In Case a Wildfire Comes Near Your Building…
Wildfires spread quickly. The sun’s heat or any small spark can start a fire that quickly burns through neighborhoods. With the recent dry weather, much of the brush that surrounds housing is dried out and is easily set alight. Large areas of trees and brush are fuel for a fire and sadly, there are commercial buildings, homes, and neighborhoods that may fall along the path of a fire’s destruction.
5 million acres burn each year in the United States and the damage caused costs millions. Not to mention the devastation to families and business owners. Depending on the wind, the average fire can spread up to 14 miles per hour and can change direction quickly. Breezes and winds can throw embers long distances threatening any area within miles of ablaze. And this could be your house. There are three main factors that will impact how a fire moves and whether your property will be in danger or not.
This includes brush, trees, and grass and the amount of available fuel in an area is called the fuel load for a fire. Smaller fuel loads cause slow-burning fires that have low intensity, but when there is a lot of fuel, a fire will burn hot and quick and spread faster. To reduce the amount of fuel around your property you should create a 30-foot safety zone around your house by:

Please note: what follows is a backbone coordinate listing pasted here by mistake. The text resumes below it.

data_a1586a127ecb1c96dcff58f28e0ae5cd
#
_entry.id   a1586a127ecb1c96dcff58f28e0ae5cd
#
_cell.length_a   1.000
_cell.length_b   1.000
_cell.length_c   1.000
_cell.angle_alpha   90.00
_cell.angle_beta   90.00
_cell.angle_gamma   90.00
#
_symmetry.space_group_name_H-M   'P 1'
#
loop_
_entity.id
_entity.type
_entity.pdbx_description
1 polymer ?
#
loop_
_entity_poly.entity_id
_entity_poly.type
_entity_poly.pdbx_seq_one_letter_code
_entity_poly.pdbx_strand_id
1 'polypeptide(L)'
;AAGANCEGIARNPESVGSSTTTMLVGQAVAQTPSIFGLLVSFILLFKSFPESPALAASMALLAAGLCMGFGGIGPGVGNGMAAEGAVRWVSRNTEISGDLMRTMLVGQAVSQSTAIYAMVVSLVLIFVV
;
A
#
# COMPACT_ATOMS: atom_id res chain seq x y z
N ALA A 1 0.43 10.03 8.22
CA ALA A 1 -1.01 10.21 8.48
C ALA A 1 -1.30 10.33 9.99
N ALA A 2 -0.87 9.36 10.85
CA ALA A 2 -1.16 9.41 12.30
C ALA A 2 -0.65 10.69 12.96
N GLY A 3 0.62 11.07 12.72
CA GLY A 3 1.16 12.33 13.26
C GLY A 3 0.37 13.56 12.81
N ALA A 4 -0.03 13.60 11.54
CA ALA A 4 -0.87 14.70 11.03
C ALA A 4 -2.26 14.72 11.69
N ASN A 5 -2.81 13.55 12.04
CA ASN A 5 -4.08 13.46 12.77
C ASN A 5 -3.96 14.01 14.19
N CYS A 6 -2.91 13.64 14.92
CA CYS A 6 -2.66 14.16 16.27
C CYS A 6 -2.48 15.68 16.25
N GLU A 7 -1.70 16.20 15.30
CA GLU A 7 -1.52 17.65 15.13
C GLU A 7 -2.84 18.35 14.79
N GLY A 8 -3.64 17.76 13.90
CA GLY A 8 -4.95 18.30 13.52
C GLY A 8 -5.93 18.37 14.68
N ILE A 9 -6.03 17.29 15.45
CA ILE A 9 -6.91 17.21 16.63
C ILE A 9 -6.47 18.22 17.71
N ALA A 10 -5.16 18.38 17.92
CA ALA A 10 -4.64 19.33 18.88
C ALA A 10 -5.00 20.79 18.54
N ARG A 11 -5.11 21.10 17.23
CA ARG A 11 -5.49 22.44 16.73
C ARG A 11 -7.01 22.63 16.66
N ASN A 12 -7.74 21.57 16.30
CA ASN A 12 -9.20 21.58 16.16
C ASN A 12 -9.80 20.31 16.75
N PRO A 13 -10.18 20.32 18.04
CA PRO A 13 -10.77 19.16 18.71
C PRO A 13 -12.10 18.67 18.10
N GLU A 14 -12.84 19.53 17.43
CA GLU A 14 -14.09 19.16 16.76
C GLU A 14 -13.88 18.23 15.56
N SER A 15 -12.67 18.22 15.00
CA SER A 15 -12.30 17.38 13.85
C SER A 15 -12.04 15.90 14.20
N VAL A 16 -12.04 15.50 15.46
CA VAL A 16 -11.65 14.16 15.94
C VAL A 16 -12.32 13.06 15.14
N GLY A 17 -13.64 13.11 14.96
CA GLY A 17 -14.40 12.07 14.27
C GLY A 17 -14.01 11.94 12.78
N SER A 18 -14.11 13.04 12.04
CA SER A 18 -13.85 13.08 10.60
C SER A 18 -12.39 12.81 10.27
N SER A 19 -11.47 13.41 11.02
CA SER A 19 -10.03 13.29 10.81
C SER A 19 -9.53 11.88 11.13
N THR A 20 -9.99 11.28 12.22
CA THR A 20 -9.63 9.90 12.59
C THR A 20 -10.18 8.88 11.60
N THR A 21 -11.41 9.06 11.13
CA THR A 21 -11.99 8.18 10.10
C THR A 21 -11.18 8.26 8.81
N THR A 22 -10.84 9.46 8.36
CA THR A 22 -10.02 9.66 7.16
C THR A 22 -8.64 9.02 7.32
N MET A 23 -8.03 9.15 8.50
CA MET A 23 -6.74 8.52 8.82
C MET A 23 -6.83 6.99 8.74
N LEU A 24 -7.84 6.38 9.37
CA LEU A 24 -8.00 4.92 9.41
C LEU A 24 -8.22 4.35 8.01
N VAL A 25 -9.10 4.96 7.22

- Use less flammable vegetation
- Remove plant debris (broken limbs and fallen leaves)
- Remove climbing vines attached to your walls
- Regularly cut grass and prune trees
The temperature has a direct impact on wildfires because heat is one of the key factors in the fire triangle. Brush or fuel receives heat from the sun which dries and as the temperature heats up, these fuels ignite. Wildfires typically start in the afternoon when temperatures are highest. The wind is an additional factor that influences fires but it is unpredictable. Winds give fire oxygen to burn which can accelerate fires faster across the land. Wind also throw embers which can cause spot fires to develop in additional locations. You cannot control the weather but you can be aware of it. Low humidity indicates drier ground and more fuel available for fires.
How the land is laid out can affect whether fire burns or is halted. Fires move quicker uphill so the slope is important. The smoke rises uphill which heats the land ahead of fire making it easier to ignite. If you live on a hill, then it is important to create safety zones as well as secondary zones to ensure there is minimal fuel around your building. By interrupting the fuel source, a fire cannot burn.
Along with taking these steps to protect your property from a wildfire, you should also have an evacuation plan in place. Make sure you know everything that you will need to take with you should you have to leave. You also need to have several escape routes as there is no way to predict where a fire will go. Being prepared and knowing what can influence a fire is the best way to protect your property.